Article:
§ 1140. A surety or guarantor of a debt may, if his character as such be apparent on the face of the instrument1 upon which suit is brought, require the creditor to proceed against the principal first, provided he offer to indemnify him in such proceedings and to pay any deficiency in the sum which he may recover.2 And if a guaranty for the performance of a contract be made by a separate instrument, a joint action cannot be maintained against the principal and the guarantor.3 The surety or guarantor who has paid the debt of his principal is entitled to a reimbursement therefor,4 and may bring is implied. Indeed, it becomes the duty of the guarantee, in case of the bankruptcy of the principal, to prove his debt, and take the dividend.1
1 And even where the character of a surety does not appear on the face of the paper, if his real character be known to the payee or creditor, his rights and remedies may be the same as if he were an apparent surety. See Lime Rock Bank v. Mallett, 42 Me. 349 (1856). Thus, a surety to a note, known to the payee to be such, though in form a principal, is discharged if the payee gives time to the principal. Taylor v. Burgess, 5 H. & N. 1 (1859); Pooley v. Harradine, 7 El. & B. 431; Greenough v. McClelland, 6 Jur. (n. s.) 772. So where several sign a note without any designation as to the character in which they sign, whether as principals or sureties, they will all be presumed to be principals; yet that presumption may be rebutted by extrinsic evidence that some of the signers were sureties only, and that this fact was known to the creditors. Derry Bank v. Baldwin, 41 N. H. 434 (1860).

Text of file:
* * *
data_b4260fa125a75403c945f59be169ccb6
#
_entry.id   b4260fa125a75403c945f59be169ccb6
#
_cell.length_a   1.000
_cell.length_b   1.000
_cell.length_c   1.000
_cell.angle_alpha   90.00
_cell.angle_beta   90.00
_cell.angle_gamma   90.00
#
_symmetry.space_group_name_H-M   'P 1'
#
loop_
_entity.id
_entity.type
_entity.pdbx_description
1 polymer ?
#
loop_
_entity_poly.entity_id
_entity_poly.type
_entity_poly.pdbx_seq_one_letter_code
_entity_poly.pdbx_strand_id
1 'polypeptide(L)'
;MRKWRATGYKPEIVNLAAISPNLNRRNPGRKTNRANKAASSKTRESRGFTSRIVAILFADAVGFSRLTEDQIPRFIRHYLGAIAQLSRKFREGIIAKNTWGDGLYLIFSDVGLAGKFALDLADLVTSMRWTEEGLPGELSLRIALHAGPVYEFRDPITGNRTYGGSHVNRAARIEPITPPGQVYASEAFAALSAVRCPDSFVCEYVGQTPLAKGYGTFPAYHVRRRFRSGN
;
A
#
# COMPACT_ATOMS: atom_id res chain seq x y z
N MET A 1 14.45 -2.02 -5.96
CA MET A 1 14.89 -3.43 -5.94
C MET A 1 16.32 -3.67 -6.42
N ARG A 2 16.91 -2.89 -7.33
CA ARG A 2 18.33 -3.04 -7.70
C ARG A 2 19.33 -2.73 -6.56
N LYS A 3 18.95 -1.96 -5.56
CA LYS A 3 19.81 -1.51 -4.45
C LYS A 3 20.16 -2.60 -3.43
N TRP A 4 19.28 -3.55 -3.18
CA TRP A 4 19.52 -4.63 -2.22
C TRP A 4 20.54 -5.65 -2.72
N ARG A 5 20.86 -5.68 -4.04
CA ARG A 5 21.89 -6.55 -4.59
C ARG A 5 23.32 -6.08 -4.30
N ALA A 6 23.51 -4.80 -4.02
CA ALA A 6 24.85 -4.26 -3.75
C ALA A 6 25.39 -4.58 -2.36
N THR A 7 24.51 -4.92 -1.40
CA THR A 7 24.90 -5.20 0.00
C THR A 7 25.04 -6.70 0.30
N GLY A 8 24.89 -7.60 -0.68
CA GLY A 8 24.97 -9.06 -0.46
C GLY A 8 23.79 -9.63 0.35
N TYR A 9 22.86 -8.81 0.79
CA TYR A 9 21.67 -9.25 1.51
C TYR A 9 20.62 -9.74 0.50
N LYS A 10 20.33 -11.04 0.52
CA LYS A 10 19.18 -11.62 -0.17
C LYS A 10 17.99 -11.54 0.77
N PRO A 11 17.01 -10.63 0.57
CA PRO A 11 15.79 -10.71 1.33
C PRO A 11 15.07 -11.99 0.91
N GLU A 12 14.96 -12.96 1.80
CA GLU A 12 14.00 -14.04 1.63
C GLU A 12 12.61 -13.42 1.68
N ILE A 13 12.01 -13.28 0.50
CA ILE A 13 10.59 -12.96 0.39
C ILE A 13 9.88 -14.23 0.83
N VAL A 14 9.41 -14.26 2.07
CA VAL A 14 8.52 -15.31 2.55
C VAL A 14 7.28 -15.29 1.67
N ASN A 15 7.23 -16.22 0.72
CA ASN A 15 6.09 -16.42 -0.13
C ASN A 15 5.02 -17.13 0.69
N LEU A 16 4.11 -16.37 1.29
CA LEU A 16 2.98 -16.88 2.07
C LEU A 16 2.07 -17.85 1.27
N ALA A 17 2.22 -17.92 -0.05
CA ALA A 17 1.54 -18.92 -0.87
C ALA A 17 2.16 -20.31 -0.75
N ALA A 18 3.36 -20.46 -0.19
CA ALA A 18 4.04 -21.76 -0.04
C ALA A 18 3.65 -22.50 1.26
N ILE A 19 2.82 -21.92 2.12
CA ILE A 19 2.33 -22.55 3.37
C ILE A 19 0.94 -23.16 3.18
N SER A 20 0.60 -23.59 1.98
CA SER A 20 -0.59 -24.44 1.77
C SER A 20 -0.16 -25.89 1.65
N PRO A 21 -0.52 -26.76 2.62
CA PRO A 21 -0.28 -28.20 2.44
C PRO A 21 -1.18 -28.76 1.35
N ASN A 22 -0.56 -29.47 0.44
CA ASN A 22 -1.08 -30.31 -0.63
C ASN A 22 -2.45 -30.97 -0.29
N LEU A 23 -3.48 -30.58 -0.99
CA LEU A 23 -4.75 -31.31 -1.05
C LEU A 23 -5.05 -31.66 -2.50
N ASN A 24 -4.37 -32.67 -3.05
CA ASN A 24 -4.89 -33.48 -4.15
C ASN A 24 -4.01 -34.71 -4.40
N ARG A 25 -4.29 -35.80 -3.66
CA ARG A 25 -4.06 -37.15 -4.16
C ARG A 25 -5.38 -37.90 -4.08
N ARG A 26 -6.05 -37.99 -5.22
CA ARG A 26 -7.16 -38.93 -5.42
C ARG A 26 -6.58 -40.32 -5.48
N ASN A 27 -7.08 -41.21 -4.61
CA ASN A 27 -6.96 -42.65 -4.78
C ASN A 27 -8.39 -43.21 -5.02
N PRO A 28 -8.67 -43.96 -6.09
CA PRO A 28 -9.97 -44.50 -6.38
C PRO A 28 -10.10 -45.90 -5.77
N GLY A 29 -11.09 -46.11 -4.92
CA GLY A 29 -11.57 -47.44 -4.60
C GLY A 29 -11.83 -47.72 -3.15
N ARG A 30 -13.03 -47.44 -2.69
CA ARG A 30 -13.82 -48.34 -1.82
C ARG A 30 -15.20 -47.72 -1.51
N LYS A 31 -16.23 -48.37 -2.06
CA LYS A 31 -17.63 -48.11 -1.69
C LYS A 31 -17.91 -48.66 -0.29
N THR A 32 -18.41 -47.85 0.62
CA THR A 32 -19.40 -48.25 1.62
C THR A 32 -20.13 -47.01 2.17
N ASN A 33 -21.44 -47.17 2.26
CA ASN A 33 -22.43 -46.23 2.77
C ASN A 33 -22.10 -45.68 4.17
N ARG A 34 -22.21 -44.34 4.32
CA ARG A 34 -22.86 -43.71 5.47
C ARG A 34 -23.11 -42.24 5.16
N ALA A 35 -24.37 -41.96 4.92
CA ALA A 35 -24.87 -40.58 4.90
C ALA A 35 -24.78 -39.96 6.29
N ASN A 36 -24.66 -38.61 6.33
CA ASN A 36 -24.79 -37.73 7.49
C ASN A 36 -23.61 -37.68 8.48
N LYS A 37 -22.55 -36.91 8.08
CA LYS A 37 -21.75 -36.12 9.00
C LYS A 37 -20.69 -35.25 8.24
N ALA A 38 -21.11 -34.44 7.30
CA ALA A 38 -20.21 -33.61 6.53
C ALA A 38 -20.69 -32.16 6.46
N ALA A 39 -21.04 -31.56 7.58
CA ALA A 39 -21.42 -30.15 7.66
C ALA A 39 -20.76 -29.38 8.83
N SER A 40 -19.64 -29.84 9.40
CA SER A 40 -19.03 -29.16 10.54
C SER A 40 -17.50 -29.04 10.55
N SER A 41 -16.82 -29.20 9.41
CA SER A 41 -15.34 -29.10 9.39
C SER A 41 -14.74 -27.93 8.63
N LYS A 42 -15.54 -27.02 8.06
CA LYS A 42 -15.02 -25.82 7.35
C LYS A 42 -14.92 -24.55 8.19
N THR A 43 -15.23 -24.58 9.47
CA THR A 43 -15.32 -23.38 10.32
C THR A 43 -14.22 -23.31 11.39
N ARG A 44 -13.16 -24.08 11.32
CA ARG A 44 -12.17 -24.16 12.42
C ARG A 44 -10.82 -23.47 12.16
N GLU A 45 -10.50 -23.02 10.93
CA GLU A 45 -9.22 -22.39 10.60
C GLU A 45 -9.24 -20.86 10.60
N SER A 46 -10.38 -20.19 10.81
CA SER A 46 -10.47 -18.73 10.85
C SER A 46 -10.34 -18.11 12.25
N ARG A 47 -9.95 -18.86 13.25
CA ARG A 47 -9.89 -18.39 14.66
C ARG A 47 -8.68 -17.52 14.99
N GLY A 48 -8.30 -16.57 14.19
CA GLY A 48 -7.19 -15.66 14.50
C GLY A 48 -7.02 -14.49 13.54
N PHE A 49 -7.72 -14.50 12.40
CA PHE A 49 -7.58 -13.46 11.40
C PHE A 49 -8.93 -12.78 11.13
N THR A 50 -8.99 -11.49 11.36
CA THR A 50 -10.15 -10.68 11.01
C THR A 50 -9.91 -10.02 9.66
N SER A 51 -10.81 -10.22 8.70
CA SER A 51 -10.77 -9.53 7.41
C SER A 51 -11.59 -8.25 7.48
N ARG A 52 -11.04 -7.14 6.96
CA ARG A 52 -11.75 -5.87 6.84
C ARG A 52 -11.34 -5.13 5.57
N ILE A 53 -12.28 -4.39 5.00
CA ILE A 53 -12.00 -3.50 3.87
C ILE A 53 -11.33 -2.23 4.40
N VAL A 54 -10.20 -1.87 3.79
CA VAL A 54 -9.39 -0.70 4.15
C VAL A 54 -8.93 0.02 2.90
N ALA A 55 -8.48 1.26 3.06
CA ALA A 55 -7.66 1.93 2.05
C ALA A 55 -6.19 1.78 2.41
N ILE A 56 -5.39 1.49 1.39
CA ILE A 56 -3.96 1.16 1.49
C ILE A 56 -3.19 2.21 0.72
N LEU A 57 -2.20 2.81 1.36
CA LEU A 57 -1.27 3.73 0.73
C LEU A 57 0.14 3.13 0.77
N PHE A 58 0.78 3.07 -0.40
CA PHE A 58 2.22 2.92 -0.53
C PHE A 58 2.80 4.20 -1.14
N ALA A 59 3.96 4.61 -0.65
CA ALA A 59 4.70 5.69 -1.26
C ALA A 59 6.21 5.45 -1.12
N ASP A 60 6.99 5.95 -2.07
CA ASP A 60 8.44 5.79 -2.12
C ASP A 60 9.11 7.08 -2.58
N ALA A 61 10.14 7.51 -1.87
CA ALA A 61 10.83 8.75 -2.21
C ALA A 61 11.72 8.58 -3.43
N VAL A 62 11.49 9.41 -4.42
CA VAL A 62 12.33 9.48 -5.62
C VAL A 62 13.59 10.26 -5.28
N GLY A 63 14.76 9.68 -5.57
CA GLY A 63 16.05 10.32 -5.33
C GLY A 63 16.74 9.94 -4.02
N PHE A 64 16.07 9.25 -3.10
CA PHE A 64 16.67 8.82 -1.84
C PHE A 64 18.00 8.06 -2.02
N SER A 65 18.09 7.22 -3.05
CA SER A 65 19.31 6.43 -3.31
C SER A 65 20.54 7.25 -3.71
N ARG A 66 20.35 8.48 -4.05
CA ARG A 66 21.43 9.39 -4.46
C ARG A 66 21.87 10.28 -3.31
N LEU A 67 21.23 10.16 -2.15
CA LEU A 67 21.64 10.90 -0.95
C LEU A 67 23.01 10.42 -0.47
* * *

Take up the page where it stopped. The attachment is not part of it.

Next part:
2 In the matter of Babcock, 3 Story, 398.
3 De Bidder v. Schermerhorn, 10 Barb. 638, 641.
4 In an action upon a promissory note given by the principal to his surety to indemnify him for that liability, the measure of damages is the amount paid by the surety at any time before trial; and unless he has made such payment he can recover nominal damages alone. Osgood v. Osgood, 39 N. H. 209 (1859). The treasurer of a corporation made notes in the name of the corporation payable to his own order, procured them discounted upon his indorsement, and appropriated the money to his own use. While the notes were outstanding, both the corporation and the an action of indebitatus assumpsit against his principal, unless he have taken a bond of indemnity; in which case he must sue upon his bond.1 Yet, if the payment made by the guarantor or surety be in respect to a claim known by him to be illegal or void for fraud or immorality, he cannot recover the sum paid thereupon from the principal.2 If a counter security be given by the principal to the surety, which becomes due before the original debt, the surety may enforce it forthwith, without waiting until the default in the original debt. Thus, if a bond be given by the principal to the surety or guarantor, he may sue upon it immediately upon breach of the condition.3
§ 1141. So, also, the guarantor, who has paid the whole 4 debt of his principal stands in his place, and may avail himself of all the securities for the debt held and acquired by him,5 as well as of all the rights and remedies which he would treasurer failed, and the notes were presented against both estates. In an action by the corporation against the estate of the treasurer, it was held that the corporation was the surety of the treasurer on the notes, and could claim of his estate only the amount it had been compelled to pay. Capen's Appeal, 28 Conn. 220 (1859).